17.  In view of the above considerations, the Court dismisses the Government’s preliminary objection in respect of application no. 3436/15. Accordingly, the applicant can still claim to be a “victim”, within the meaning of Article 34 of the Convention, of the alleged violation of Article 6 of the Convention in respect of police incitement related to the first episode (see, for similar reasoning, Vanyan v. Russia, no. 53203/99, §§ 37‑39, 15 December 2005).


18.  The applicants complained principally that they had been unfairly convicted of drug offences which they had been incited by State agents to commit and that their plea of entrapment had not been properly examined in the domestic proceedings. They relied on Article 6 § 1 of the Convention, which reads as follows:

Article 6 § 1

“In the determination of ... any criminal charge against him, everyone is entitled to a fair ... hearing ... by [a] ... tribunal ...”

19.  The Court reiterates that absence in the national legal system of a clear and foreseeable procedure for authorising test purchases of drugs remains a structural problem which exposes applicants to an arbitrary action by the State agents and prevents the domestic courts from conducting an effective judicial review of their entrapment pleas (see Veselov and Others v. Russia, nos. 23200/10 and 2 others, § 126, 2 October 2012).

20.  The Court has consistently found a violation of Article 6 § 1 of the Convention on account of the deficient existing procedure for authorisation and administration of test purchases of drugs in the respondent State and the domestic courts’ failure to adequately address the applicant’s plea of entrapment by taking necessary steps to uncover the truth and to eradicate the doubts as to whether the applicant had committed the offence as a result of incitement by an agent provocateur (see Veselov and Others, cited above, §§ 126‑28; Lagutin and Others v. Russia, nos. 6228/09 and 4 others, §§ 124‑25, 24 April 2014; Lebedev and Others v. Russia, nos. 2500/07 and 4 others, §§ 12‑16, 30 April 2015; and Yeremtsov and Others v. Russia, nos. 20696/06 and 4 others, §§ 17‑21, 27 November 2014).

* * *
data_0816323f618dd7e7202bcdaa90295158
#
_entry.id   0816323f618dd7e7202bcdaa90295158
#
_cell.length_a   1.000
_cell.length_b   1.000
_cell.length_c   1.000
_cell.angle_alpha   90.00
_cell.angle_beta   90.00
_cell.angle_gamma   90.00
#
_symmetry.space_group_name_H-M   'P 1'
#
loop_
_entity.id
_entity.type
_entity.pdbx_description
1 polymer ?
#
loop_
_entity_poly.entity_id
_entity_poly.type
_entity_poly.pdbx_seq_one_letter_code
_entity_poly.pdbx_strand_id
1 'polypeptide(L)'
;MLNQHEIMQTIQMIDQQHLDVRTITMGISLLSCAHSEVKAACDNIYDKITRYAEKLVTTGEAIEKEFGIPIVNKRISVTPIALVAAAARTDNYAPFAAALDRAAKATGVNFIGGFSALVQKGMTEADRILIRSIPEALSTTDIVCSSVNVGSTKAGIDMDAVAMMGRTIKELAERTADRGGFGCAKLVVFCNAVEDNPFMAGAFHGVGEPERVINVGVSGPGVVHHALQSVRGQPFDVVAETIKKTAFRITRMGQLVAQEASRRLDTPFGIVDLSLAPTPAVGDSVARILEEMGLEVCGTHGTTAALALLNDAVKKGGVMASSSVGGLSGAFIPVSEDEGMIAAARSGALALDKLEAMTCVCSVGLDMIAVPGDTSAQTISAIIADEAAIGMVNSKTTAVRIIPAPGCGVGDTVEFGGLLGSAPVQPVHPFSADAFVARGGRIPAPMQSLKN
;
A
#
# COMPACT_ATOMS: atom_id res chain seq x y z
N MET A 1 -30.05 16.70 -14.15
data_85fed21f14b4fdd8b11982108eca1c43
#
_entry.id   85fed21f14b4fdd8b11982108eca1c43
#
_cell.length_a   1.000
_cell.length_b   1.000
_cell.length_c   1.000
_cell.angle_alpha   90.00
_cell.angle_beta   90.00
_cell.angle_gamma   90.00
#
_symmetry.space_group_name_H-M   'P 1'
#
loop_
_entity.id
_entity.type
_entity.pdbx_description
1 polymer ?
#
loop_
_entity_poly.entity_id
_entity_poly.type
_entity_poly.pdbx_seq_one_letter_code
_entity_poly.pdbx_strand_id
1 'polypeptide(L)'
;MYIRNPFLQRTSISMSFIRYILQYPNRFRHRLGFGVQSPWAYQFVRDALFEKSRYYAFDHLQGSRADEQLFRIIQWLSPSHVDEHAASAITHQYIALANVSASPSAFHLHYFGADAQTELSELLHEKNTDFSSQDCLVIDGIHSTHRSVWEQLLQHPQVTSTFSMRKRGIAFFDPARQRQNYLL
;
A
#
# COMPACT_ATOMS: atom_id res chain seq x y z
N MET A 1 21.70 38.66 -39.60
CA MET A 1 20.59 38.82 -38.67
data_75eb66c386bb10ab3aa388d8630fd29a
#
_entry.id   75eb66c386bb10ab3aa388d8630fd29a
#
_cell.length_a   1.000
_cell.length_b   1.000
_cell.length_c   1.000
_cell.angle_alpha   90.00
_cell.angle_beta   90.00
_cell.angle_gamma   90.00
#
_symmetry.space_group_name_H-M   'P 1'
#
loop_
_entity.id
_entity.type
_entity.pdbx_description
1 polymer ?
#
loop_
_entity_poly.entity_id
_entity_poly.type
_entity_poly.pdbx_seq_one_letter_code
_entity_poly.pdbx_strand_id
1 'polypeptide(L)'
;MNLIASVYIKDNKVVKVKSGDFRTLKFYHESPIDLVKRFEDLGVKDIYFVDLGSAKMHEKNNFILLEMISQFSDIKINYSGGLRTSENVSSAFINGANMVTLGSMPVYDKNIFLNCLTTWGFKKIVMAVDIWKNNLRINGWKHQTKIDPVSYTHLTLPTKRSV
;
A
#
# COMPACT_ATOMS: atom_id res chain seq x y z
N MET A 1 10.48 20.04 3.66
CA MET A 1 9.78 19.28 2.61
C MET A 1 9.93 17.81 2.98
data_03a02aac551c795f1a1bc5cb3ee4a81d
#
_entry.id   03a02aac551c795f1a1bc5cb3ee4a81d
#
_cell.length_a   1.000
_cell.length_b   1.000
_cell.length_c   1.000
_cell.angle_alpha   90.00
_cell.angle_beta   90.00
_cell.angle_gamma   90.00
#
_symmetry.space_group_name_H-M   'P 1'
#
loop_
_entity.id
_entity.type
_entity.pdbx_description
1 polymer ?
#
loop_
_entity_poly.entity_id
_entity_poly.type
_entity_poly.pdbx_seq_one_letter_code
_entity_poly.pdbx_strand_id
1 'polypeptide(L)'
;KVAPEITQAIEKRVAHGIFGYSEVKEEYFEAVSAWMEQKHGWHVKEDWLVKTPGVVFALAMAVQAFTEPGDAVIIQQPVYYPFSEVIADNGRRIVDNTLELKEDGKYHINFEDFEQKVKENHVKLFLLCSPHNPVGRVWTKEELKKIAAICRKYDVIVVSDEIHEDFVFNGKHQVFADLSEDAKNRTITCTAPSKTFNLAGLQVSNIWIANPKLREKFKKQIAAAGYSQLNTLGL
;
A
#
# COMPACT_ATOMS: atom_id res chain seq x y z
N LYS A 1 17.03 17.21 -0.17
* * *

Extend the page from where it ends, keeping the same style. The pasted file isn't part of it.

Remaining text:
21.  Having examined all the material submitted to it, the Court has not found any fact or argument capable of persuading it to reach a different conclusion as to the admissibility and merits of these complaints. Having regard to its case-law on the subject, the Court considers that in the instant case the criminal proceedings against the applicants were incompatible with a notion of a fair trial.

22.  These complaints are therefore admissible and disclose a breach of Article 6 § 1 of the Convention.


23.  In application no. 48523/15, the applicant also raised other complaints under various Articles of the Convention.

24.  The Court has examined the applications listed in the appended table and considers that, in the light of all the material in its possession and in so far as the matters complained of are within its competence, these complaints either do not meet the admissibility criteria set out in Articles 34 and 35 of the Convention or do not disclose any appearance of a violation of the rights and freedoms enshrined in the Convention or the Protocols thereto.

It follows that this part of the applications must be rejected in accordance with Article 35 § 4 of the Convention.


25.  Article 41 of the Convention provides:

“If the Court finds that there has been a violation of the Convention or the Protocols thereto, and if the internal law of the High Contracting Party concerned allows only partial reparation to be made, the Court shall, if necessary, afford just satisfaction to the injured party.”